The Minister's Weekly Message

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Rev. Mary Wood's Weekly Messages

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0:00 am


Welcome to our third Sunday focusing on Ordinary People doing Extraordinary Things. 

John and Jeanette Murphy have filled their home with love and lots of children.   Along with four children of their own, they have adopted 24 children, one by one, all with special needs, many with serious health problems.  John, a licensed nurse, and Jeanette met while working at a group home for people with special needs, and from the time they married, they knew their calling was to care for children no one else wanted. 


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The Murphy’s explain that many special-needs children are raised with low expectations.  As a result, they can become over-dependent and self-centered.  “But,” John says, “we don’t make exceptions just because of their disabilities.  With loving authority, correction and patience, these kids can do almost anything.  And “almost anything” is not an exaggeration.

The younger children are home-schooled and learn American Sign Language so they can communicate with each other.  They take regular gymnastics lessons, and nine of them formed their own dance troupe.  They have also been taught to give back to the community.  Three children have moved out and are living on their own. 

Breakfast can take hours.  “All the kids want to cook their own eggs in the morning, says Jeanette, “so it can go on and on all morning.”  They cook 72 meals a day, 7 loads of washing a day, 660 pairs of socks are washed and sorted a month.  Staying financially afloat can be difficult as neither John or Jeanette work outside the home.  They live by – buy one, get one free!  They receive federal government funding because the children are disabled.  In 2008, they went from a 4,000 square foot to almost 7,000 square foot house when $300,000 was raised through Keenan’s Kids Foundation.  This is a house that rings with the sound of laughter, and love….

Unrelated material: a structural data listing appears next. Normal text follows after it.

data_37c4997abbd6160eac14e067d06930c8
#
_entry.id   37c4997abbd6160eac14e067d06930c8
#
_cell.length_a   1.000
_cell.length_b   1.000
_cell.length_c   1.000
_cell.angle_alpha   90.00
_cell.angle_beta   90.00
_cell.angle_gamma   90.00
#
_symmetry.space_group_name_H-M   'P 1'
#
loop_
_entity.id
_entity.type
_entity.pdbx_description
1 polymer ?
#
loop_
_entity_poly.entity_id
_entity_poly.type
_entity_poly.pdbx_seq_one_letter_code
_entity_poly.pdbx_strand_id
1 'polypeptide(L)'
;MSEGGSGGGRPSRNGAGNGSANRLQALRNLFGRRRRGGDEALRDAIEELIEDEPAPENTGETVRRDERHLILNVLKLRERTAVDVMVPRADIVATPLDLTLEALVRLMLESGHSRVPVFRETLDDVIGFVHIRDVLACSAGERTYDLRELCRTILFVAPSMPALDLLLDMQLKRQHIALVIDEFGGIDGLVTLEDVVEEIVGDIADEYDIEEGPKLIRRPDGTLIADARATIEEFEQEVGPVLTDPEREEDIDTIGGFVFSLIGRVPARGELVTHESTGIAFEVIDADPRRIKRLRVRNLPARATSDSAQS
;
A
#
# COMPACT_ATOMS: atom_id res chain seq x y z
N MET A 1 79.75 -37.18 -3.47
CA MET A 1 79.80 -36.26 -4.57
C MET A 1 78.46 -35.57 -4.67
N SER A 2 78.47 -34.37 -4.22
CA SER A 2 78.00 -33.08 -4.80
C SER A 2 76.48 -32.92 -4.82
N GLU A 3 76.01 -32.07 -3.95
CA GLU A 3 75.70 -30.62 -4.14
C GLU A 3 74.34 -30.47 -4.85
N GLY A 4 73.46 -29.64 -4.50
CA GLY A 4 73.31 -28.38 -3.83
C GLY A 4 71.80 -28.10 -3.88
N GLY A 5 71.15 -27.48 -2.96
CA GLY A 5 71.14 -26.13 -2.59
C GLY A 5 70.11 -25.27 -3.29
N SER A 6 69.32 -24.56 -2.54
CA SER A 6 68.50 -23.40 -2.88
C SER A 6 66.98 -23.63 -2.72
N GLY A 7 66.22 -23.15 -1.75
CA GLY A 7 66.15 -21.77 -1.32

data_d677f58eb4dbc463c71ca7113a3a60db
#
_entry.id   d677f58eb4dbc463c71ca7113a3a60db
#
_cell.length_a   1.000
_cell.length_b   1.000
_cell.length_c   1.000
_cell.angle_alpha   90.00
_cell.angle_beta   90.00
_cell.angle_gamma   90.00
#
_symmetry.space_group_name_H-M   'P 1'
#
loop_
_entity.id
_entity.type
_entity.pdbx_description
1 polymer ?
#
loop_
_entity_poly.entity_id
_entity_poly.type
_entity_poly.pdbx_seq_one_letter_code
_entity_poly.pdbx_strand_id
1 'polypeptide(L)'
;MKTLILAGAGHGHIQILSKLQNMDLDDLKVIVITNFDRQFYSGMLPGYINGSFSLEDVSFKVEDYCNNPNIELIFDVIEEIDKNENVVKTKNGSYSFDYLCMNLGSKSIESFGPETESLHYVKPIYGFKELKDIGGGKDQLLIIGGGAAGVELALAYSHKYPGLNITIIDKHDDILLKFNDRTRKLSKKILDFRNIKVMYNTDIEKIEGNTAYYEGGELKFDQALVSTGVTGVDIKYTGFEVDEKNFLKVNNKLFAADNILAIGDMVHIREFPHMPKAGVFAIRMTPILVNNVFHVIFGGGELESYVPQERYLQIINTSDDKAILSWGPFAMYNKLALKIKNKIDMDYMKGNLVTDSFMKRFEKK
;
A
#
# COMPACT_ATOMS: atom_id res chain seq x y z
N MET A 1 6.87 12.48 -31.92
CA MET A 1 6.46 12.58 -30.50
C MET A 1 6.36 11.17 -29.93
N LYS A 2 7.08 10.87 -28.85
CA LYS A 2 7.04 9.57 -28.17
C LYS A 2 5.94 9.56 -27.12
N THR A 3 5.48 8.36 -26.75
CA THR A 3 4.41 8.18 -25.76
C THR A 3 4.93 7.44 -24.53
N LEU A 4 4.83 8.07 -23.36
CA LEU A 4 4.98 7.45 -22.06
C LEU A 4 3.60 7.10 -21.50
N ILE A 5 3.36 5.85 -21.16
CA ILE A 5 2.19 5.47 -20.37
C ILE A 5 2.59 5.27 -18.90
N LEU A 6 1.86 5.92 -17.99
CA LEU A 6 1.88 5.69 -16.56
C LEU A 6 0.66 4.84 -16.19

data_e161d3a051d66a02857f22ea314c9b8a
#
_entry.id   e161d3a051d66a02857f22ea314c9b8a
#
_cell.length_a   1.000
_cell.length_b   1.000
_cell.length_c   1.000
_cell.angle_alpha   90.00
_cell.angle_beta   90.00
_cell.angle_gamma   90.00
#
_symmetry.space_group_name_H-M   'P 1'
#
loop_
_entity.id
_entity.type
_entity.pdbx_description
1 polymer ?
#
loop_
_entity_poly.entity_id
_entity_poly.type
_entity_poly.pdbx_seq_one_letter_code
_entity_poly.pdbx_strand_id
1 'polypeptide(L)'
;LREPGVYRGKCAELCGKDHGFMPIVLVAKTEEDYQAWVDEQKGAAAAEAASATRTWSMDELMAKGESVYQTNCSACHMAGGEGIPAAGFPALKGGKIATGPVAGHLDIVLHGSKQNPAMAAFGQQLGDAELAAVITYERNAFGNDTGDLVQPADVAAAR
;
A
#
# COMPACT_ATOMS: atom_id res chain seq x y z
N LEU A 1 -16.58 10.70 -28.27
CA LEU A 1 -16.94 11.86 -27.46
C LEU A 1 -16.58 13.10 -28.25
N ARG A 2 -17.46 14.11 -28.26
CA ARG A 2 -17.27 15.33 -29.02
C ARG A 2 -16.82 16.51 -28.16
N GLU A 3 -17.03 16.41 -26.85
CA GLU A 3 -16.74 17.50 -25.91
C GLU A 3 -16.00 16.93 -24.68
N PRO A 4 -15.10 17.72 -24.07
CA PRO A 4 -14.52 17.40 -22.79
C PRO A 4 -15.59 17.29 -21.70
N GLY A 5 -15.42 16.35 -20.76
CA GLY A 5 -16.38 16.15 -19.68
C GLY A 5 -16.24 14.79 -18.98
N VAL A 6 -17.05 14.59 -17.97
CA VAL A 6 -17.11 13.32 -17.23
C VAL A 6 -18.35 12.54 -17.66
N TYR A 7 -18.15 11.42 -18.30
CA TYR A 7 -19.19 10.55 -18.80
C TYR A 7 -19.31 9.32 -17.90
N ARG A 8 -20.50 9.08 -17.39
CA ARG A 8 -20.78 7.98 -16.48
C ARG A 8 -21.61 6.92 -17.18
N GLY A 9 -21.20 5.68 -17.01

When I read this story, John’s words came to mind:  With loving authority, correction and patience, these kids can do almost anything.  Hence, our talk title today:  Patience Leads to Peace.

First of all, let’s look at what the definition of impatience is:  “A feeling or irritation or anger that comes when there are obstacles in the way of accomplishing something that one wants to accomplish, or in the way of getting to a situation that one wants to get to.”   Impatience comes from fear – the fear that if “it” doesn’t show up right now, it might never show up.  Impatience is our reaction when we sense another person, or the world, is moving more slowly than we want to.

I looked up “impatience” in Revealing Word and the Charles Fillmore Concordance, and it wasn’t there.  Maybe Charles didn’t experience it or write about it, but  that doesn’t mean that you and I don’t experience it.  Overcoming impatience is possible when we learn to be aware of our feelings and thoughts

Now let’s talk about patience.  We  can’t inherit patience – it can’t be given to us.   Charles Roth, Minister at the Unity Truth Center in Indianapolis, IN for 30 years, writes in his book A New Way of Thinking, Patience is an attitude of mind that you alone must develop and nourish until it becomes an established and automatic response when we seem to be faced with problems that seem to take an endless amount of time to solve.  He goes on to say that patience is a sign of maturity – gosh darn it – emotional and spiritual.